Hard by the shores of Lake Shelbyville, a massive reservoir located in southern Illinois, Ioan Florea is realizing an artistic vision of the American Dream as epitomized by freedom and an iconic muscle car.
Using a unique 3D printed liquid metal transfer technique, Florea has fused the past and the present to create a wild vision of American now and then.
Displayed inside a former glove factory in downtown Carbondale, Illinois, Florea's organic additions have entirely transformed a Ford Gran Torino, in a spectacle both nightmarish and dream-like.
The undulating, 3D-printed surface of Florea's work takes the non-nonsense lines of one of Detroit's most garish products and lends them an outrageous, fluid shape. The car is both familiar and alien as a result of the artist's labor, and it is entirely appropriate that it's on display in southern Illinois.
Alongside the Torino, Florea is also showing another 3D printed work which he says was inspired by the 2600 year-old "Cyrus Cylinder." Considered "the first bill of human rights," Florea recreated the cylinder 9 feet tall and transferred the Declaration of Universal Human Rights onto the surface of the piece.
For a man who grew up under a Communist regime in Transylvania, Romania, Florea says the Cyrus Cylinder symbolizes a multiculturalism, tolerance, peace and freedom his former homeland found in short supply. Another element of the show features several large scale 3D paintings which include text inspired by the U.S. citizenship test Florea took after his arrival here.
"I was always looking to merge and break boundaries between mediums and be able to create three-dimensional structures and objects that have form and color," Florea says. "I collected bones; used clay to model shapes and make my own paints using earth pigments. Modeling clay is an additive process of adding piece by piece to build the shape in the same way the filament based additive 3D printers do. For me 3D printing is a versatile tool that complements my creative process and helps me explore new territories impossible to reach otherwise. I also formulated and invented a new line of fast dry oil paints and mediums named Alkydpro that works in combination with 3D printing technology."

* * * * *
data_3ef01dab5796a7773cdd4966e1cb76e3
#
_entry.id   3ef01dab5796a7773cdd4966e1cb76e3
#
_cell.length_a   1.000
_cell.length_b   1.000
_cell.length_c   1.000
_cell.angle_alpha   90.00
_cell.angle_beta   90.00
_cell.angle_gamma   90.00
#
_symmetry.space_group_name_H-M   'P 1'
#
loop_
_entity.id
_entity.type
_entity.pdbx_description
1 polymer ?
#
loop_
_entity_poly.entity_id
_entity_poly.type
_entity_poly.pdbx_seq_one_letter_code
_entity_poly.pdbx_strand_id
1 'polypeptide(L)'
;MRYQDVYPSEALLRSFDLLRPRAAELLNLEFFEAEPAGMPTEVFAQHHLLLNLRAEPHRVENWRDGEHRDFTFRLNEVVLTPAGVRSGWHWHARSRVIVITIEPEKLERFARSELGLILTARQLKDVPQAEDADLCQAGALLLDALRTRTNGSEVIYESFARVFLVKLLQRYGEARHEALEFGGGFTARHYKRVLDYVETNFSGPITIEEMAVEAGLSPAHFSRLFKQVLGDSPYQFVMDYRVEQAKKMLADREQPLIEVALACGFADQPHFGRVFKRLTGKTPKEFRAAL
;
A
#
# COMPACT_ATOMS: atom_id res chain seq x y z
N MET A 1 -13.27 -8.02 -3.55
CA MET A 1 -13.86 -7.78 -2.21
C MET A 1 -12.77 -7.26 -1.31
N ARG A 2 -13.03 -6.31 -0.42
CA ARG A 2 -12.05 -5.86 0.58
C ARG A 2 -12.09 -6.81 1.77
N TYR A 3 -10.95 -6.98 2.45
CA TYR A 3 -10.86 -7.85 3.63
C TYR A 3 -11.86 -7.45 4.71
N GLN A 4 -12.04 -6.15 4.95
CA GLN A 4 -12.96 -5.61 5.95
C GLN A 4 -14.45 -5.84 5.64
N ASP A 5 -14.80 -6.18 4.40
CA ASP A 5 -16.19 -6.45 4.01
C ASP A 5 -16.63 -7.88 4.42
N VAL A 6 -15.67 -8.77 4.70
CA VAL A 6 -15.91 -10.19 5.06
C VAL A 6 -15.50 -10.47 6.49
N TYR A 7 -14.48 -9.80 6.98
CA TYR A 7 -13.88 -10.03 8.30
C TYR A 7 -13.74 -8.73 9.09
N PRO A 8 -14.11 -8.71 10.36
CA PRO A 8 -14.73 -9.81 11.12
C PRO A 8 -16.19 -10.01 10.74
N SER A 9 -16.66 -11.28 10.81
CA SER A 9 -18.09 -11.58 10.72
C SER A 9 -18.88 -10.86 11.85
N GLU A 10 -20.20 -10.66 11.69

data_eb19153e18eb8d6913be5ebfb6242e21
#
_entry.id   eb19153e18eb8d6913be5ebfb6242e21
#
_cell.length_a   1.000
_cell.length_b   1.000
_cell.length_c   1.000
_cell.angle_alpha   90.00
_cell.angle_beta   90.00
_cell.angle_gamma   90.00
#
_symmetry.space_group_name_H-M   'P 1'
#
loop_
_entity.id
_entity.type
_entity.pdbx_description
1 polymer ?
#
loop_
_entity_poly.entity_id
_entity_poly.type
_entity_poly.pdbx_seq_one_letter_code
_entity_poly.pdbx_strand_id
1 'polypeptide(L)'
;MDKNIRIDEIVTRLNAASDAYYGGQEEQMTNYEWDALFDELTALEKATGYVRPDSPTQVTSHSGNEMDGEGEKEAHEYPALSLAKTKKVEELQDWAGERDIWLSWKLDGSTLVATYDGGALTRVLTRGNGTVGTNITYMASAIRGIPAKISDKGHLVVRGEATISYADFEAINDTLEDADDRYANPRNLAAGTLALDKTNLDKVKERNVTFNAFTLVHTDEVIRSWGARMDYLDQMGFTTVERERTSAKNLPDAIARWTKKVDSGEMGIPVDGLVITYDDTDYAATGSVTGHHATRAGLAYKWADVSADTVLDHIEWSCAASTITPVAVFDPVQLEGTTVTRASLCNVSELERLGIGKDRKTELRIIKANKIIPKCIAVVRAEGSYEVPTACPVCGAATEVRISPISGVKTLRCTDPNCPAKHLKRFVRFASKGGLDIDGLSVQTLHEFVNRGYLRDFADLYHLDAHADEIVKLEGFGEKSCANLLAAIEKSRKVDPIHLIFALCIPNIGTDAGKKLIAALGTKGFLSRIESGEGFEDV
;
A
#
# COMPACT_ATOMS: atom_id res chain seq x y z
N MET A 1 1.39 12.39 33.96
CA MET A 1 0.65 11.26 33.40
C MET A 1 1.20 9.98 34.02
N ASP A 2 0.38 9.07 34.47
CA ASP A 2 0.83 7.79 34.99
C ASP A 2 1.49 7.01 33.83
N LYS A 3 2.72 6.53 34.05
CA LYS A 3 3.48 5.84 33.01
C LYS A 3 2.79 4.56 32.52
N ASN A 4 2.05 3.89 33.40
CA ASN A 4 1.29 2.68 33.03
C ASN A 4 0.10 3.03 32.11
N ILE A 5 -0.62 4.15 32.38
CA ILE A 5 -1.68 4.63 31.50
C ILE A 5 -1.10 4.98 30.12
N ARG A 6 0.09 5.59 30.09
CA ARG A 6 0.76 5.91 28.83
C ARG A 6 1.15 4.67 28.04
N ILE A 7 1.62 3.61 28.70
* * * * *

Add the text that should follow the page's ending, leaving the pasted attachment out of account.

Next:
According to Florea, his process is fairly straightforward.
"The actual 3D printing is basic. Design the shapes, slice them, generate the G-code and print them," Florea said. "The complicated part is the transfer technique that I invented. Like in almost every other field where 3D printing is used, it's an intermediary step. Usually the final piece is made from a different material that meets the requirements – in my case archival museum qualities. They have to be fast, lightweight and flexible. For my transfer technique, I use a mixing mill that weighs around 12000 pounds. It's a multistage process that requires exact measurements, exact timing and ideal temperature conditions. It's more like zen. Everything has to synchronize perfect to get the right result. Otherwise, I have to scrap the entire project."
Florea's transfer process takes advantage of thermoset polymers, the finished project is irreversible.
Florea uses ultralight materials – together with nanomaterials and nano-pigments – and the materials themselves dictate to the paint and polymers how to behave by creating internal three-dimensional structures.
"I started researching materials that I could be incorporated in my art a long time ago," Florea said.
"In my current work, I try to fuse the past with the new combining different artifacts and symbols of a culture with the newest materials and technologies. I'm influenced by nanotechnology, knot theory, topology and I find inspiration in ancient alphabets, mythologies, and contemporary issues."
He says one major challenge of his work is that it needs to be seen in person for a viewer to get the full effect.
"One of the misconceptions is that the 3D printer replaces the direct creative process," Florea said. "People think that you sit on a chair, press some buttons and the work of art is done. 3D is another tool that complements my creative endeavor. Another misconception is that I just print my shapes and glue them on canvas or on objects. In fact I create seamless textures with shapes that encapsulate both canvases and objects. I'm working in mixed media from painting to installation art, and I'm always curious about incorporating new materials and technologies in my art."
Florea's vision of the future extends beyond his current projects and into the theoretical. He says he's now working on "4D" printing – where the time is the fourth dimension.
"Let's imagine the Torino will change shape overnight – on its own," he says. "All the open shapes will close and form a smooth surface, or bend in different ways. A combination of materials that interact and 'self program' to modify themselves. Right now I can make the materials change and assemble before they cure, but the idea is to create a dynamic, active object with internal memory, that transforms in front of the viewer."
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